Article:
Daughters of the Sun - 2000
Directed by Maryam Shahriar
A young woman dresses as a man in order to work as a carpet weaver in a nearby village. Things get complicated as her talent is exploited by her boss and a female co-worker falls in love with her.
Color, 1 hour 32 minutes, Farsi
Original Title: Dokhtaran-e-Khorshid
Trailer currently not available, Watch Scene (Farsi w/English subtitles)
No Longer Ranked
|Altinay Ghelich Taghani||Ahmangol (Ahman)|
|Director of Photography||Homayoun Paivar|
|Sound Recordist||Parviz Abnar|
|Production Designer||Malek Jahan Khazaii|
|Sound Mixer||Parviz Abnar|
|Music||Hossein Ali Zadeh|
Ahmangol (Altinay Ghelich Taghani) prepares for a fateful haircut.
"Ahman" is quickly noticed by the female weavers.
"Ahman'' and the "Master."
The girl that Ahman befriends sees "him" as a way out of her impending marriage to a much older man.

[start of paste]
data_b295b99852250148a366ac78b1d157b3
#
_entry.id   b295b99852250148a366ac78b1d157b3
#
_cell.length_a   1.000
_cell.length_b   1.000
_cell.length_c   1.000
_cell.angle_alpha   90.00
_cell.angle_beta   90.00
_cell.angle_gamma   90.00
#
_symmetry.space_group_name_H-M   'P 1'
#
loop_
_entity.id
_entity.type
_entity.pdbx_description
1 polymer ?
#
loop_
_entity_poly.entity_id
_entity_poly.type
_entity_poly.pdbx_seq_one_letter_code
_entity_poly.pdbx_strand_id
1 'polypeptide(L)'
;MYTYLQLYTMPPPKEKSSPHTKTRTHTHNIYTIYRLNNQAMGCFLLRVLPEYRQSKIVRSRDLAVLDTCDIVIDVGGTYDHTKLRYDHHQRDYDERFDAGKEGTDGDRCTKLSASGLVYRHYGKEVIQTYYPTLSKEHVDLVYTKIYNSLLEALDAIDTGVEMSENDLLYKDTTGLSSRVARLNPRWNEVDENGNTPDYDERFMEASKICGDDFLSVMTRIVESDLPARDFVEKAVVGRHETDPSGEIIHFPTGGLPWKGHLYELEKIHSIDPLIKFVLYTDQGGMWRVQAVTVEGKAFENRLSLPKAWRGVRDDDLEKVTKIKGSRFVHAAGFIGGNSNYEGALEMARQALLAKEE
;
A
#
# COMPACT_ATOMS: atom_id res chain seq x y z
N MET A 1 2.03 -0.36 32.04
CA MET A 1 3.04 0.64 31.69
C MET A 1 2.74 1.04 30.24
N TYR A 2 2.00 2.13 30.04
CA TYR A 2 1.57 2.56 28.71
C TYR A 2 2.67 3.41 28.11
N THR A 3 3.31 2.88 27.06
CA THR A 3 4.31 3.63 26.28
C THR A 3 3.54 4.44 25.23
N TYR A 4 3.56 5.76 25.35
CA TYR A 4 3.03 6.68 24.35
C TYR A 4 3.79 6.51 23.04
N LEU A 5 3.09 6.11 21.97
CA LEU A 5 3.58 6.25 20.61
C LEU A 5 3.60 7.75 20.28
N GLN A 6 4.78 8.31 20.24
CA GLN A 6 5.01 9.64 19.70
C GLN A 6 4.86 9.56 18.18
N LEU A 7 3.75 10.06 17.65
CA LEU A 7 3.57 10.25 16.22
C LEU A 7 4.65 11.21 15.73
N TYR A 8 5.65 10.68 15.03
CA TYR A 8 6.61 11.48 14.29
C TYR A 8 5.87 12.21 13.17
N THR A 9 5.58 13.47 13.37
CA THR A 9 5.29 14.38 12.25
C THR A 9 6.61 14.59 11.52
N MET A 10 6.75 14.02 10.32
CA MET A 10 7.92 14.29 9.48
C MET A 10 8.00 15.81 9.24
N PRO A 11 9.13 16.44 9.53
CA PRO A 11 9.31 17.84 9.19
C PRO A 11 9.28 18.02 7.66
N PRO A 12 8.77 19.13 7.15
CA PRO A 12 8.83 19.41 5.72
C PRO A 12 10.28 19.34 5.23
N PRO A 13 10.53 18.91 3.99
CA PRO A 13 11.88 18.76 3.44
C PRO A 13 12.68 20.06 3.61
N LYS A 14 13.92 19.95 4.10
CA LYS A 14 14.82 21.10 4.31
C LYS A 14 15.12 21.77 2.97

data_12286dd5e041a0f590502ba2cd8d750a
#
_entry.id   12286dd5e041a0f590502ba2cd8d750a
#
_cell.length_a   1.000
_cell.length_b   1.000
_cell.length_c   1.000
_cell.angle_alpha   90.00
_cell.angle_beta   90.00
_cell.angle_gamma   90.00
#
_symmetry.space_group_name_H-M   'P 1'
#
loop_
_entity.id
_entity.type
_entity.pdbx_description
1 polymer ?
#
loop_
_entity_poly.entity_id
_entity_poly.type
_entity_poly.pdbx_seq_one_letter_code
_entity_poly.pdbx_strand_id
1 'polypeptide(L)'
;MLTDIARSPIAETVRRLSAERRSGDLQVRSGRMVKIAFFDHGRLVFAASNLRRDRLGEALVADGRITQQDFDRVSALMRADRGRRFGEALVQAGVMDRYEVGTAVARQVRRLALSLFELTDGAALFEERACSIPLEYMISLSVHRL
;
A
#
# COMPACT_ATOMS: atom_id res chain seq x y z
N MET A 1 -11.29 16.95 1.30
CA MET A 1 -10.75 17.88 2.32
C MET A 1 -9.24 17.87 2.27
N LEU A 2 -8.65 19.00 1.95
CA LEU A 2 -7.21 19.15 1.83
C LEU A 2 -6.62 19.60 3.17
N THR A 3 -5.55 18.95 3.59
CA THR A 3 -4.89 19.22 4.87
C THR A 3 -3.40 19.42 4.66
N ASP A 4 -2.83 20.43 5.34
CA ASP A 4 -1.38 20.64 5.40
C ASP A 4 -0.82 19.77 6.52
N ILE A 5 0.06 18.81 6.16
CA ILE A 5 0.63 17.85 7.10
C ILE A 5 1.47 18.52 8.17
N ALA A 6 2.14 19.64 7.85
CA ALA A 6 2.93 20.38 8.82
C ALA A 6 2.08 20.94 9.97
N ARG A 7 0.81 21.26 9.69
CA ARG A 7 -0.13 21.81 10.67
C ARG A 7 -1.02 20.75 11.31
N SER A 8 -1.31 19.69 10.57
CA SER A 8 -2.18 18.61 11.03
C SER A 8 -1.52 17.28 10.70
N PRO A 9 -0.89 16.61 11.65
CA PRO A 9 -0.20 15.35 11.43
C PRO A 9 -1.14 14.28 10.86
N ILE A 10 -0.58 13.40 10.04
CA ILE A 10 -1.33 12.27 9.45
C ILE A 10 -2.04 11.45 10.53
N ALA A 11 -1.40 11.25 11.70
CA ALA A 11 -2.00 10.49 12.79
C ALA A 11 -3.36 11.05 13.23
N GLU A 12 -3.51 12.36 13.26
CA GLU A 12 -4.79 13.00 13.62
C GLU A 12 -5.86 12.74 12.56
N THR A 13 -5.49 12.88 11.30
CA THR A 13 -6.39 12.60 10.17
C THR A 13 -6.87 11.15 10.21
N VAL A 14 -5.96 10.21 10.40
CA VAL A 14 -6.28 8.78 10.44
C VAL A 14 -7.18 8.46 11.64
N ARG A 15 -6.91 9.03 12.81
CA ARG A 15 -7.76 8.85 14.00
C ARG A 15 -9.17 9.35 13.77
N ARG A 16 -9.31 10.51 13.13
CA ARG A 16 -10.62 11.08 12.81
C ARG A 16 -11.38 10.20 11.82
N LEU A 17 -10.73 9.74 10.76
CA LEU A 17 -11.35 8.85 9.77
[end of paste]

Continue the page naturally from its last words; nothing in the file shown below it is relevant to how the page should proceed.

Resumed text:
Ahmangol's new village.
The girls have an occasional laugh, to the dismay of the master.
The overbearing master keeps a constant eye on his workers.
Playing a game and haggling over a horse.
The buyer deems the carpet that the girls have been working on worthless.
Window to the world.
By Dave Kehr The New York Times
"Daughters of the Sun" is being billed as an Iranian "Boys Don't Cry," but it takes a lot of wishful thinking to transform this ponderous, relentlessly grim depiction of social servitude in rural Iran into a Western-style disquisition on identity politics.
As were the 2001 Iranian film "Baran" and last year's "Osama" from Afghanistan, "Daughters of the Sun" is about a teenage girl forced to disguise herself as a boy in order to survive. In the urban "Baran," the girl shaves her head and puts on pants to become an assistant at a construction site, where one of the workers feels strangely attracted to the newcomer. In the gravelly wilderness of "Daughters," it's the young woman's father who cuts off her hair and sends her to a neighboring village to work for a rugmaker, supervising three girls as they patiently weave carpets from thick rolls of dyed wool. Continued
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